Your Path to a Life You Love:​ Identify and Remove Hidden Barriers​

Landscape of arctic sea. There's icebergs in it and a snowy mountain in the distance.
Why is it that strategies to fix the obvious challenges often don't work? It's usually because they don't get at what's really going on beneath the surface.

What’s obvious

Do you, or your kid, have difficulty with transitions? Fixating on certain thoughts? Socializing? Body awareness? Picky eating? GI issues? Anger? Sleep? Autistic burnout?

What if I told you that none of those things are the problem?

They’re symptoms of other problems.

You’ve heard of the iceberg metaphor? No matter how much it seems like whatever behavior you see is obvious and fixable with simple and direct behavior modification, what you see is only the tip of the iceberg. There’s a whole mountain underneath the water that is contributing to that behavior below our obvious awareness.

For example, say your kid has difficulty with transitions. So you go online, or talk to your experts, and get some strategies to deal with transitions. Maybe you implement a visual schedule, or use a visual timer, or remind him when it’s almost time to do something else.

Do those things help? Probably some. But he still has difficulty with transitions. Especially when other things are stressing him out.

Because challenges with transitions, and brushing teeth, and isolating in his bedroom, and all the other things above, are merely symptoms of underlying issues. Read more about this here.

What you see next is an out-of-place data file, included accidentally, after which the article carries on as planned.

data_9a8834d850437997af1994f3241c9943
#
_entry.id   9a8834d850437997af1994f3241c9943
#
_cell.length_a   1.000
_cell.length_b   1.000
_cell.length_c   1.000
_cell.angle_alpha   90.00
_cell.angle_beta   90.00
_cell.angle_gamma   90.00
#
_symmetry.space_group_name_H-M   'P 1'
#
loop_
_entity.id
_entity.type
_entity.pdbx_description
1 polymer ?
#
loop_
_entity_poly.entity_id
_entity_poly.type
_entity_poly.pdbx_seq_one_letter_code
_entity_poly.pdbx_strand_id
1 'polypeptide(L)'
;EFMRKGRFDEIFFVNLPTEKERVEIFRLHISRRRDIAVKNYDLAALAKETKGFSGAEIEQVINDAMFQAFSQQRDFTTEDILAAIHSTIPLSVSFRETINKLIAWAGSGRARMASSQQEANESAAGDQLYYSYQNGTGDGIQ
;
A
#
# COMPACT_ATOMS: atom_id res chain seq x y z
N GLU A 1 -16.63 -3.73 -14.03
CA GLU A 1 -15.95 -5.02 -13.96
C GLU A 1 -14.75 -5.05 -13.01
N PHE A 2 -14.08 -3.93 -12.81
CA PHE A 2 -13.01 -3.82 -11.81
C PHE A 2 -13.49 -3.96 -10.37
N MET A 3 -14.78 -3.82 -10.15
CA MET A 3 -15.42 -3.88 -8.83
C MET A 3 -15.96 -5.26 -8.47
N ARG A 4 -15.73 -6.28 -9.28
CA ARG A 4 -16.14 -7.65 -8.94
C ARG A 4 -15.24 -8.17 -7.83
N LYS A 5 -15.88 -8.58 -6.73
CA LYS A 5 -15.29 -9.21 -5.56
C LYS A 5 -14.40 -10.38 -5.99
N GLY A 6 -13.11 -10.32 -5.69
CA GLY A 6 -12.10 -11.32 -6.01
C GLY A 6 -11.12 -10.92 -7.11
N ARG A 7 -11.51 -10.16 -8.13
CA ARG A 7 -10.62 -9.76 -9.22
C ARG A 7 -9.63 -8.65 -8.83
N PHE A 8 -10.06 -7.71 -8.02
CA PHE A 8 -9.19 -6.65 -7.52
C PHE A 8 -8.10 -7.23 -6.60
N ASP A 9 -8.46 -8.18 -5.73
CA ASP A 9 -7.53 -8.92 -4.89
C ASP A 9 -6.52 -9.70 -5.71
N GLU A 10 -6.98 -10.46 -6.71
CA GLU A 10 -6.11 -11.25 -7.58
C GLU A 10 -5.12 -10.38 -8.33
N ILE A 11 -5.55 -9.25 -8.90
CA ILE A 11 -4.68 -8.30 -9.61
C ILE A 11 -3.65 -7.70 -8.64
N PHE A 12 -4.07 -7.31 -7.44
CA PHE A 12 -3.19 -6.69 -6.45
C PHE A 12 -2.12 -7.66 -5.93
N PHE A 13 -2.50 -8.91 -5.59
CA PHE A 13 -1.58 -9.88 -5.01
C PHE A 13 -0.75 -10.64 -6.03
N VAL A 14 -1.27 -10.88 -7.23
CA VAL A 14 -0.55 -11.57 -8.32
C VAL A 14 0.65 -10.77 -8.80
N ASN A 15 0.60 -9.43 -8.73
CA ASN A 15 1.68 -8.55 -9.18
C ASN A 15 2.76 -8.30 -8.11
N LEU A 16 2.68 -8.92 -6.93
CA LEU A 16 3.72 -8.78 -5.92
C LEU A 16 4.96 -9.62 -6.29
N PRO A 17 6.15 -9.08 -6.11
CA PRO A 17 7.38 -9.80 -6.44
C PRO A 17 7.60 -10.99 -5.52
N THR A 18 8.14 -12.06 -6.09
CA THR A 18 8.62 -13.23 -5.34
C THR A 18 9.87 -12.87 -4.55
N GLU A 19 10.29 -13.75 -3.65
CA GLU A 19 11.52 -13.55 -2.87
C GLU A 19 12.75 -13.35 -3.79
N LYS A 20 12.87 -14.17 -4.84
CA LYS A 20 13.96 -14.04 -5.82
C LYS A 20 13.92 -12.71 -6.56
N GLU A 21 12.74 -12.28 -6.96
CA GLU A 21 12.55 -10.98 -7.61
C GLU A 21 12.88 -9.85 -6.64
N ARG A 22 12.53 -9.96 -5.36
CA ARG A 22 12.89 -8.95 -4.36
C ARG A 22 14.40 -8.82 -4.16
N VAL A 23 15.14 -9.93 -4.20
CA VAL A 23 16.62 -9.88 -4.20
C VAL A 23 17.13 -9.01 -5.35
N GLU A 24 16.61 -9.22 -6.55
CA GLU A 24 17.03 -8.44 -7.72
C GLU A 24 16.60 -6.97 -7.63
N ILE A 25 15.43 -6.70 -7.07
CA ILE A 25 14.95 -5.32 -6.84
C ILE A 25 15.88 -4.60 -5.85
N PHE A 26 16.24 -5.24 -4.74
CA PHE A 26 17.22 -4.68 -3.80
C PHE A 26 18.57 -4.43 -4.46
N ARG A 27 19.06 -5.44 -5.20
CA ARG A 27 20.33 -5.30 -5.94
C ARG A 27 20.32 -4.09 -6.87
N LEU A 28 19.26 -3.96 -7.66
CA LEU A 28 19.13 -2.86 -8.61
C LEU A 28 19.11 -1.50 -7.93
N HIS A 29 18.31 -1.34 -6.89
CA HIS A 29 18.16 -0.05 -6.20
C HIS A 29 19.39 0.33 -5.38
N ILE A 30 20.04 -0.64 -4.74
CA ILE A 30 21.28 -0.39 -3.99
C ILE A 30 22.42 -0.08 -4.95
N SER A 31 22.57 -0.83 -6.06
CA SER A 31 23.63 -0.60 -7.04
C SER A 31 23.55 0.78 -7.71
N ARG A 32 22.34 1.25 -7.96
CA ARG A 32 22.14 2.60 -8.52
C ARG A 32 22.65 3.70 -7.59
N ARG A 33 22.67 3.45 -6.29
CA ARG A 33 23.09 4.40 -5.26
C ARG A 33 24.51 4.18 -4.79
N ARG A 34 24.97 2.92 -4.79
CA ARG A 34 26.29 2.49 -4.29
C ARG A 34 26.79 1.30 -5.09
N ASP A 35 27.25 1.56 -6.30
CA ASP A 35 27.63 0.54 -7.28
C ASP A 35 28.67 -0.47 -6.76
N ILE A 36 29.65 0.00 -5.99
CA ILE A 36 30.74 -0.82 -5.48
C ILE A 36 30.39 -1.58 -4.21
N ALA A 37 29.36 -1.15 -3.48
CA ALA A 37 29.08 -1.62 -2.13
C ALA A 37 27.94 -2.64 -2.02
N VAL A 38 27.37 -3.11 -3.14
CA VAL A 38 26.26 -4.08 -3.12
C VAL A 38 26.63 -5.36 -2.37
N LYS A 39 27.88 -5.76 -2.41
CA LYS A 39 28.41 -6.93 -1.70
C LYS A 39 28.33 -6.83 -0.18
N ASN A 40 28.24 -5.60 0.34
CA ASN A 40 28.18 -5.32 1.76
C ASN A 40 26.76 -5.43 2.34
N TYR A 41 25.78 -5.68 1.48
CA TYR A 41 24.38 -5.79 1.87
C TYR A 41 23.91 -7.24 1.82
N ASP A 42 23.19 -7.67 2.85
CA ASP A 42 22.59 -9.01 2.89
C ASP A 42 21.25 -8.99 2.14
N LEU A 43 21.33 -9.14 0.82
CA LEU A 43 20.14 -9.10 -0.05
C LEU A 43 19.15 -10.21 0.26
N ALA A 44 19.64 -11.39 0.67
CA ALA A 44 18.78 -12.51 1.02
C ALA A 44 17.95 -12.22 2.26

Strategies to fix surface behaviors aren’t getting at what’s really going on. At why those behaviors are happening.

So what would you like to improve? Are there patterns or behaviors you want to change? Things you struggle with but can’t identify why?

We can work toward your goals together, but first we need to figure out what’s been getting in the way.

Going below the surface

Trying to work toward goals without removing the barriers is like trying to push a car up a hill with the brakes on. It’s so much easier to take off the brakes, turn on the car, and drive up.

This is where asking powerful questions comes in; we’ll dig deep inside and figure out why some strategies have helped in the past, why others haven’t, and identify some of the hidden reasons that you haven’t been getting the results you want. There might be sensory issues, limiting beliefs, fears, expectations of the way you have to do it that could be tweaked or modified more easily than you might anticipate.

It took me years to figure out what was at the roots of my own autistic challenges, and even longer to find things that actually helped, but both of these things can happen. They did for me. And for many others.

I’d love to save you years of trial and error and searching.

Bottom line…there is hope.

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One Response

  1. I think I know part of why this is challenging. Sometimes I feel ‘icky’ about stuff and other times I’ll just jump right in. My Dad said that sometimes I’m “closed minded” when it comes to certain things, but I only really say no because I don’t want more on my plate, even though his partner is constantly recommending things for me. It’s actually quite nice of her. I just feel weird about new ideas and trying new things, and the pressure from family is a funny thing too. Best part is I don’t feel overly affected by it, I just get moody ocassionally from certain things. But most of the time, I am actually quite positive, happy, energetic and enjoys socialising so a bit of an ambivert ^.^

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Heather Cook

Heather Cook

Hi, I’m Heather. I’m an autistic writer, advocate, and life coach, and I'm building a life I love. I help other autistics to build their own autism-positive life. I love reading, jigsaw puzzles, every science ending in -ology, and all things Star Trek!

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